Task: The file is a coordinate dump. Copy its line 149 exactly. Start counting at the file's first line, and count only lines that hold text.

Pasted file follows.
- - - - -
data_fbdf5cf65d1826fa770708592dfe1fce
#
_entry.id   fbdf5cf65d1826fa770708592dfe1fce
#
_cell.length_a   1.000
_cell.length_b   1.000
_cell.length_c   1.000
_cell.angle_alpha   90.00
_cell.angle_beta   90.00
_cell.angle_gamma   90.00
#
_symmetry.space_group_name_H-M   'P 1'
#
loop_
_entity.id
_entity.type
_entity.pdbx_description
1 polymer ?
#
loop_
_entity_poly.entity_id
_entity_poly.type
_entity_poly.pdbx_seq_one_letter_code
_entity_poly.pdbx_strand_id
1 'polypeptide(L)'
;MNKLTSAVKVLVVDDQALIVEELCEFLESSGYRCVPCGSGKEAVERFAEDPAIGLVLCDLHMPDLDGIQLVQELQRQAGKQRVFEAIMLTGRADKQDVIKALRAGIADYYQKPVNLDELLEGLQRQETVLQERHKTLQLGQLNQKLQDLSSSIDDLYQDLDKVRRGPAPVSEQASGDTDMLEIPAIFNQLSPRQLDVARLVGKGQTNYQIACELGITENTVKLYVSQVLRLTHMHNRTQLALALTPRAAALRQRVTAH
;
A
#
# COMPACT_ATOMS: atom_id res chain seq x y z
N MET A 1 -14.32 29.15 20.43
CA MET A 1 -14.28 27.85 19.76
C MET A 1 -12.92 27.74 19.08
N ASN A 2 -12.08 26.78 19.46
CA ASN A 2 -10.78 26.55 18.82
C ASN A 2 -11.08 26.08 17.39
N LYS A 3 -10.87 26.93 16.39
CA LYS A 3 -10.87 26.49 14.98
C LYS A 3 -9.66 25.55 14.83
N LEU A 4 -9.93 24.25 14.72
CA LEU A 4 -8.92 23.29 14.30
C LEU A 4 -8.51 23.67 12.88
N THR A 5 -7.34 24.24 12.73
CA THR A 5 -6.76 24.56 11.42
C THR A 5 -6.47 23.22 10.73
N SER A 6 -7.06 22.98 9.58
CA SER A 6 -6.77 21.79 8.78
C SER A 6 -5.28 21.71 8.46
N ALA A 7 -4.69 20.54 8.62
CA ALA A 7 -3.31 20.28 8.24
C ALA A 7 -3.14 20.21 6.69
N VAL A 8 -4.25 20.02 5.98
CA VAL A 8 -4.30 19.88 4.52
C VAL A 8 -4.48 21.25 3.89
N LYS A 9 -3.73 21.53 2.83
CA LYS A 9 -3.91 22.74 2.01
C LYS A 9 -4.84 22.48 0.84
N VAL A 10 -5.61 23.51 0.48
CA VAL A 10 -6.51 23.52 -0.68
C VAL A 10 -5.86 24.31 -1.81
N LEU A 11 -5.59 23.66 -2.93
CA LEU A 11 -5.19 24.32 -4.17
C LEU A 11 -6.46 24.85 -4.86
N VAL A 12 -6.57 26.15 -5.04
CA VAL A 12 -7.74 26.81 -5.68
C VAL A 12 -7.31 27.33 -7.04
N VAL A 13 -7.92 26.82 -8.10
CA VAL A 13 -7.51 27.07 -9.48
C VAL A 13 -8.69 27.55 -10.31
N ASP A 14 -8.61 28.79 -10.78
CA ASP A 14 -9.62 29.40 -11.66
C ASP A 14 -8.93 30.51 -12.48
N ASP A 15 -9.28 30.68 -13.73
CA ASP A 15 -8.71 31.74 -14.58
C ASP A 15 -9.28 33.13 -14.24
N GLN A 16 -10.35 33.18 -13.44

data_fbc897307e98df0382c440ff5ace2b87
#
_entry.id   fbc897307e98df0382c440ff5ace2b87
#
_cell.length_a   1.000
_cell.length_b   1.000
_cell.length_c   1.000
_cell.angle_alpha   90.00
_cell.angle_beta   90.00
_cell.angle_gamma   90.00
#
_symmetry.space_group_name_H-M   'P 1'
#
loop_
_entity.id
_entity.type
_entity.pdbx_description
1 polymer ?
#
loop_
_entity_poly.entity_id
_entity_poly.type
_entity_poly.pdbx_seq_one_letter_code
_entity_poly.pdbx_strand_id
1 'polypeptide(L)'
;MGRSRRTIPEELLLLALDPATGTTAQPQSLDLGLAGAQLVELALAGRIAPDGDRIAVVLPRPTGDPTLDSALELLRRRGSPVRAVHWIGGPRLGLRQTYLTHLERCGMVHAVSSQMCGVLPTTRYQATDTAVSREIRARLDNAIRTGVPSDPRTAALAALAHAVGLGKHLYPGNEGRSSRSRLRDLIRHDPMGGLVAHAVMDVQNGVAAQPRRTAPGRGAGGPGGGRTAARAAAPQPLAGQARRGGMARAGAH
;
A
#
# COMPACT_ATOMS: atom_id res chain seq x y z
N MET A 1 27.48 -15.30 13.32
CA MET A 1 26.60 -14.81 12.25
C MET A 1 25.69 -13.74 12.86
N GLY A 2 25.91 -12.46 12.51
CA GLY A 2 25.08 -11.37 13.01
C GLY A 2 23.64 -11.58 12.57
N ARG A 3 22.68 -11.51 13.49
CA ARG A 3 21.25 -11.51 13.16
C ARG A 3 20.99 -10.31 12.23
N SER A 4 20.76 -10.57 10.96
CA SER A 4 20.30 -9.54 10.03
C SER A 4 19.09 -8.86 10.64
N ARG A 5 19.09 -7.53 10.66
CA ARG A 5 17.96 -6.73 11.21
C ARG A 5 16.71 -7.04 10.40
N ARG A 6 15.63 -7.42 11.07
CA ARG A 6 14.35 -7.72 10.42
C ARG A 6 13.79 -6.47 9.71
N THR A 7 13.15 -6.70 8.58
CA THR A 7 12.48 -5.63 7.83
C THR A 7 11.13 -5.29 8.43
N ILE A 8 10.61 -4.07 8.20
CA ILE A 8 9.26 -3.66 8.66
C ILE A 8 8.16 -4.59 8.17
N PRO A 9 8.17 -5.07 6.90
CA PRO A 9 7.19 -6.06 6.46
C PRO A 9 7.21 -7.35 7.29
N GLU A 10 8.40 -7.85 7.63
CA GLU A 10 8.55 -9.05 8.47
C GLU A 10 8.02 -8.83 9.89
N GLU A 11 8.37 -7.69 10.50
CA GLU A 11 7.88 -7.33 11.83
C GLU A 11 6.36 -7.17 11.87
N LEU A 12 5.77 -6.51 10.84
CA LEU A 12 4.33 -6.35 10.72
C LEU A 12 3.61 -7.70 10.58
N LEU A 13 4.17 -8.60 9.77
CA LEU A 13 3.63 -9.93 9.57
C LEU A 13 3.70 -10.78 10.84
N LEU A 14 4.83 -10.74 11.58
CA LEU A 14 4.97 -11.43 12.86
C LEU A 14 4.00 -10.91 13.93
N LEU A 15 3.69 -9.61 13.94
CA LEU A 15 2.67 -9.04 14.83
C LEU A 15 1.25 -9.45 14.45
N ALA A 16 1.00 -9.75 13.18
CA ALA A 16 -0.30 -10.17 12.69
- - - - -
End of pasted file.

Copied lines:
N LEU A 15 3.69 -9.61 13.94